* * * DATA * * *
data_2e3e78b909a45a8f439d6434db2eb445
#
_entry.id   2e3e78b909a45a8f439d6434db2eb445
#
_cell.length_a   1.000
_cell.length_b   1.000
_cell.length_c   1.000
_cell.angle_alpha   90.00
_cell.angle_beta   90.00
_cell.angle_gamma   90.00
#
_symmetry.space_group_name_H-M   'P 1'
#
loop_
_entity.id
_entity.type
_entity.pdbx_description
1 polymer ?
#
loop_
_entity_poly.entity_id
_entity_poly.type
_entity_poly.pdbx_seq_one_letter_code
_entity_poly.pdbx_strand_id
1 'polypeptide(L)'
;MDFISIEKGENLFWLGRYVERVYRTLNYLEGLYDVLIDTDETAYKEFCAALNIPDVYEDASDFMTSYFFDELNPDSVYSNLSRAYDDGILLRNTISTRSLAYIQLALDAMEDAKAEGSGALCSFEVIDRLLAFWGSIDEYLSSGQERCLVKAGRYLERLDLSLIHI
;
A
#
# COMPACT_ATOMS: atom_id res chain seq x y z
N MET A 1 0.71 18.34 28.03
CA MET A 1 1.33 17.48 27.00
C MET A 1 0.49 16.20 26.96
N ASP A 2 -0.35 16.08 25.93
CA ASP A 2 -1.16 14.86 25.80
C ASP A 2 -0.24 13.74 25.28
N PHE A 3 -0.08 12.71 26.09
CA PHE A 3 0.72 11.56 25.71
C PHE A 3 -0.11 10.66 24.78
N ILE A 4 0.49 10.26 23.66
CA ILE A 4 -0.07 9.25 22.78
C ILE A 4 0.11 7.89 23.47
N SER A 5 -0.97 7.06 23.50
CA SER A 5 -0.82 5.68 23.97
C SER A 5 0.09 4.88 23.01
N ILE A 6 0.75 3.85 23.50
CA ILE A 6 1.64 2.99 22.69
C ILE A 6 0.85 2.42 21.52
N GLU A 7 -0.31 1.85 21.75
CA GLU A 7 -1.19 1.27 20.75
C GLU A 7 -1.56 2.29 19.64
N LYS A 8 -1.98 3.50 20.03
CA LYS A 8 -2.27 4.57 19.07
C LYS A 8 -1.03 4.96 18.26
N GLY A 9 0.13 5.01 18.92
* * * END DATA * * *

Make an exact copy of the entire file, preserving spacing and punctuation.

data_2e3e78b909a45a8f439d6434db2eb445
#
_entry.id   2e3e78b909a45a8f439d6434db2eb445
#
_cell.length_a   1.000
_cell.length_b   1.000
_cell.length_c   1.000
_cell.angle_alpha   90.00
_cell.angle_beta   90.00
_cell.angle_gamma   90.00
#
_symmetry.space_group_name_H-M   'P 1'
#
loop_
_entity.id
_entity.type
_entity.pdbx_description
1 polymer ?
#
loop_
_entity_poly.entity_id
_entity_poly.type
_entity_poly.pdbx_seq_one_letter_code
_entity_poly.pdbx_strand_id
1 'polypeptide(L)'
;MDFISIEKGENLFWLGRYVERVYRTLNYLEGLYDVLIDTDETAYKEFCAALNIPDVYEDASDFMTSYFFDELNPDSVYSNLSRAYDDGILLRNTISTRSLAYIQLALDAMEDAKAEGSGALCSFEVIDRLLAFWGSIDEYLSSGQERCLVKAGRYLERLDLSLIHI
;
A
#
# COMPACT_ATOMS: atom_id res chain seq x y z
N MET A 1 0.71 18.34 28.03
CA MET A 1 1.33 17.48 27.00
C MET A 1 0.49 16.20 26.96
N ASP A 2 -0.35 16.08 25.93
CA ASP A 2 -1.16 14.86 25.80
C ASP A 2 -0.24 13.74 25.28
N PHE A 3 -0.08 12.71 26.09
CA PHE A 3 0.72 11.56 25.71
C PHE A 3 -0.11 10.66 24.78
N ILE A 4 0.49 10.26 23.66
CA ILE A 4 -0.07 9.25 22.78
C ILE A 4 0.11 7.89 23.47
N SER A 5 -0.97 7.06 23.50
CA SER A 5 -0.82 5.68 23.97
C SER A 5 0.09 4.88 23.01
N ILE A 6 0.75 3.85 23.50
CA ILE A 6 1.64 2.99 22.69
C ILE A 6 0.85 2.42 21.52
N GLU A 7 -0.31 1.85 21.75
CA GLU A 7 -1.19 1.27 20.75
C GLU A 7 -1.56 2.29 19.64
N LYS A 8 -1.98 3.50 20.03
CA LYS A 8 -2.27 4.57 19.07
C LYS A 8 -1.03 4.96 18.26
N GLY A 9 0.13 5.01 18.92